• SiR-DNA Web Banner.png

    SiR DNA Phototoxicity

Highlights

• Far-red DNA label, SiR-DNA, designed for live cell imaging, affects the growth of cells even within 24 hours
• Cells labelled with SiR-DNA and exposed to fluorescence illumination become larger than unlabelled cells
• The label-free single-cell growth metrics produced by Phasefocus Livecyte can be used to directly characterise cytotoxic effects

Introduction

Live-cell time-lapse microscopy is an established and powerful technique for the study of mammalian cell biology in vitro. Common time-lapse applications use label-free and/or fluorescence approaches, with latter requiring the introduction of dyes or labels.

Labels have the potential to alter normal cell function and induce toxicity [1,2] whilst phototoxicity presents an additional barrier to long-term imaging since the high intensity light required to excite fluorophores can also alter cell behaviour and induce cell death [3].

Reactive oxygen species are the predominant cause of phototoxicity [3]. Cell death is the most apparent outcome of photodamage [4], however subtle changes in cell morphology, motility and proliferation that can have unpredictable effects on experimental outcomes are often overlooked [5].

Phasefocus Livecyte uses ptychography to generate high-contrast, fluorescent-like images, using low powered illumination (4-7µW/mm2), in which cells appear as bright objects on a dark background. The enhanced contrast in combination with phase retrieval data increases the robustness of single cell segmentation and tracking algorithms without the need for dyes or probes [5]. Ptychography is a form of Quantitative Phase Imaging (QPI); an emerging imaging technique that retrieves phase-delay of light passing through a cell.

This study investigated the effects of far-red fluorescent labelling and LED irradiation on cell behaviour during long-term time-lapse microscopy using a Livecyte Kinetic Cytometer.

Method

Cell Culture

MDA-MB-231 cells were routinely maintained in DMEM + 10% FBS culture medium (DCM) at 37C with 5% CO2/95% humidity prior to experiments. Cells were harvested using standard techniques and cell count and viability determined by trypan blue exclusion (ViCell; Beckman Coulter®). Cells were seeded into 30 wells of a 96-well plate at 1600 cells/well and cultured overnight. Media was replaced with either DCM or DCM containing 250 nM SiR-DNA (15 wells per condition) and incubated for 30 minutes prior to imaging.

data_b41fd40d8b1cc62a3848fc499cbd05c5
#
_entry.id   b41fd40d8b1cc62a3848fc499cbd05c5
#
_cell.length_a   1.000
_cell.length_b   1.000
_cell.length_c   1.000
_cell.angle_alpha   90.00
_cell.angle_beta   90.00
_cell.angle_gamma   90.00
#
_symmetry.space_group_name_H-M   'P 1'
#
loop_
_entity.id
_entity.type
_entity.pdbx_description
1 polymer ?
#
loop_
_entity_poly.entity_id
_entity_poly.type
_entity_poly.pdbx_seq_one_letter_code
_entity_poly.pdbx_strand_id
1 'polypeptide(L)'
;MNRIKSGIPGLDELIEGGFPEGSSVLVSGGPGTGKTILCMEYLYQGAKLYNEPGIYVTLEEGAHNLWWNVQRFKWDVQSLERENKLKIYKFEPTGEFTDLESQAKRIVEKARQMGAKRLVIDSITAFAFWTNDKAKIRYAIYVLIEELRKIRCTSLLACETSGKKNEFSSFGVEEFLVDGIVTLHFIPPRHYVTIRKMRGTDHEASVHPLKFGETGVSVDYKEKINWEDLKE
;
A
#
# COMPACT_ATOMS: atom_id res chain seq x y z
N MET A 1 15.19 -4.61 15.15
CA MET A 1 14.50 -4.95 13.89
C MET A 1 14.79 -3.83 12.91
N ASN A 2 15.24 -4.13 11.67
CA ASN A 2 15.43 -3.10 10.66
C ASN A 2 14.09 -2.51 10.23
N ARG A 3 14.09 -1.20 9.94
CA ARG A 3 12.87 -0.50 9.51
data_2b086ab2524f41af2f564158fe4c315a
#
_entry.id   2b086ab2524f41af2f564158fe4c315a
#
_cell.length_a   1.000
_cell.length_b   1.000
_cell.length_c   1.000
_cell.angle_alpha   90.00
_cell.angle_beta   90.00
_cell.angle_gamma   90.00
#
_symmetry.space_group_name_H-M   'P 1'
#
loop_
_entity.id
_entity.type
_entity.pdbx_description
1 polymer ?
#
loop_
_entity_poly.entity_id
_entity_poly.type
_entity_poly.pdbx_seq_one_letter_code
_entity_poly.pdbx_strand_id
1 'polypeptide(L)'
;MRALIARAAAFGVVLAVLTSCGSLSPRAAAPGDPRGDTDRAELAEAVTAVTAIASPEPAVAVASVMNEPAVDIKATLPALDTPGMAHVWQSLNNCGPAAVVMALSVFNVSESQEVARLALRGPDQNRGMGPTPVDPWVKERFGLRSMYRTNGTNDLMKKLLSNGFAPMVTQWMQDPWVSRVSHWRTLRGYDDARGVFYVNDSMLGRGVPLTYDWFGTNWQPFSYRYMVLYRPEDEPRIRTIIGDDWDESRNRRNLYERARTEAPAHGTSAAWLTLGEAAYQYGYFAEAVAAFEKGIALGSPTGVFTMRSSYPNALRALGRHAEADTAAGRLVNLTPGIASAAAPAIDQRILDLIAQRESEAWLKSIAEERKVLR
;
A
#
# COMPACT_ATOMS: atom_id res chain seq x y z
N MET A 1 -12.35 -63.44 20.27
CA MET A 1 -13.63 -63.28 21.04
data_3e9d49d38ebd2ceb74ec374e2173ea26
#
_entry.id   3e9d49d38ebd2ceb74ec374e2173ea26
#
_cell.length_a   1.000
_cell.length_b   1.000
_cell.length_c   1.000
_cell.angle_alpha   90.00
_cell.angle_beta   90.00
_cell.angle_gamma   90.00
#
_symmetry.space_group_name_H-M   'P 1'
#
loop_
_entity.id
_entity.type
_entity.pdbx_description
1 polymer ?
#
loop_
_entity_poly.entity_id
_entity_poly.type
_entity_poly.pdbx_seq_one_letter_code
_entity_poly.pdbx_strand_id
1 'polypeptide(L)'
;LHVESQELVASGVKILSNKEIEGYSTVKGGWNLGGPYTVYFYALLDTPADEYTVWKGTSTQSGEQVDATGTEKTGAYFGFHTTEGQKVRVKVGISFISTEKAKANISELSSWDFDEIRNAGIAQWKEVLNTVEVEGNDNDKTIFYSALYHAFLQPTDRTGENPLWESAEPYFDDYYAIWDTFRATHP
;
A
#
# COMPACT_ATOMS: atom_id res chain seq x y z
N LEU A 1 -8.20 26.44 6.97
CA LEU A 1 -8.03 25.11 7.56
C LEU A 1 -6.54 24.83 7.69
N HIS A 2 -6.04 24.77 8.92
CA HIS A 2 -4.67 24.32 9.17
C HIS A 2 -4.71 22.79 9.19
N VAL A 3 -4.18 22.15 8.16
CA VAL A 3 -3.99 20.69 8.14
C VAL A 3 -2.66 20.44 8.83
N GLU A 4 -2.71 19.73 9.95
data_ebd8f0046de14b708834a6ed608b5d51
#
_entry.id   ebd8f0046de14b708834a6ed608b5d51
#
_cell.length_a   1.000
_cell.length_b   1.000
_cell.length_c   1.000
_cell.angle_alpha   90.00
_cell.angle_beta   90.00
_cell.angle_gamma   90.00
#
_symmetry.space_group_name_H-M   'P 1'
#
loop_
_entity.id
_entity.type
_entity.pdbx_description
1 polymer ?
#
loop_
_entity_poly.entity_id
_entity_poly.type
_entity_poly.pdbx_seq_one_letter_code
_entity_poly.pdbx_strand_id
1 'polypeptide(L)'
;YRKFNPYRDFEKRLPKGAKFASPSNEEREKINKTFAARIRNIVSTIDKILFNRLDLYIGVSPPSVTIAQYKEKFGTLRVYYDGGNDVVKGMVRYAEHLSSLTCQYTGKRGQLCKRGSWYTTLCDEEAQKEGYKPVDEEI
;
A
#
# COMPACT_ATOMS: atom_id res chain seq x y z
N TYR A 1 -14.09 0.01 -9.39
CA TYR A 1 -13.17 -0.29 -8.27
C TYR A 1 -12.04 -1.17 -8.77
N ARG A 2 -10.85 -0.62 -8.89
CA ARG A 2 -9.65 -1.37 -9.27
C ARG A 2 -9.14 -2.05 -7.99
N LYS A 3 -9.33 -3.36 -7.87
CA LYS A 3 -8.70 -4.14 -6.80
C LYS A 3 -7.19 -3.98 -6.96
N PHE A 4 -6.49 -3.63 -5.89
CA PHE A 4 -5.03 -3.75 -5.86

Resources

• MDA-MB-231 cell line (ATCC® HTB-26™)
• SiR-DNA (Spirochrome SC007)
• DMEM + 10% FBS (v/v; Gibco®)
• 96-well culture plate (Corning® 3603)
• Livecyte Kinetic Cytometer (Phasefocus)
• Livecyte Analyse software (Phasefocus)

Time-Lapse Imaging

High-contrast label-free images were automatically spatially and temporally correlated with fluorescence images using a Livecyte Kinetic Cytometer. Cells were imaged with an Olympus PLN 10X (0.25NA) objective and 1 mm x 1 mm scan region (FOV) per well for 120 hours at 20-minute intervals. Cells were maintained inside an environmental chamber at 37°C with 5% CO2/95% humidity. To determine the effects of irradiation on cell behaviour, cells were exposed to 650nm LED irradiation, in triplicate, via a traditional epi-fluorescence pathway at 0, 80, 200, 300 and 400 µW/mm2 for 500 ms.

Analysis

Image analysis and automated cell segmentation were conducted by Livecyte Analyse software. Single-cell metrics were produced using the in-built Proliferation and Morphology dashboards. Outputs were formatted for this application note using GraphPad Prism 8 (GraphPad Software).

Results

The effects of LED irradiation on MDA-MB-231 cell behaviour with and without the inclusion of the far-red SiR-DNA stain was assessed using the Livecyte Kinetic Cytometer.

Cell Proliferation

Irradiation alone did not affect cell proliferation, with similar relative cell counts observed across all doses at each time-point over 120 hours (Figure 2). In contrast, the inclusion of SiR-DNA reduced cell proliferation in an irradiation-dose-dependent manner relative to non-irradiated and unlabelled conditions. Changes in proliferation were observed within 24 hours and became more pronounced over time. (Figure 2)

Total Dry Mass

Cellular dry mass is a metric unique to QPI and represents the total mass of all cellular components, including proteins, lipids, carbohydrates and DNA, amongst others but excluding water [6,7]. The total dry mass per field of view is automatically calculated by Livecyte providing a direct read-out of the total cellular mass in each image. This metric combines the effects of both individual cell growth between divisions and proliferation of the cell population.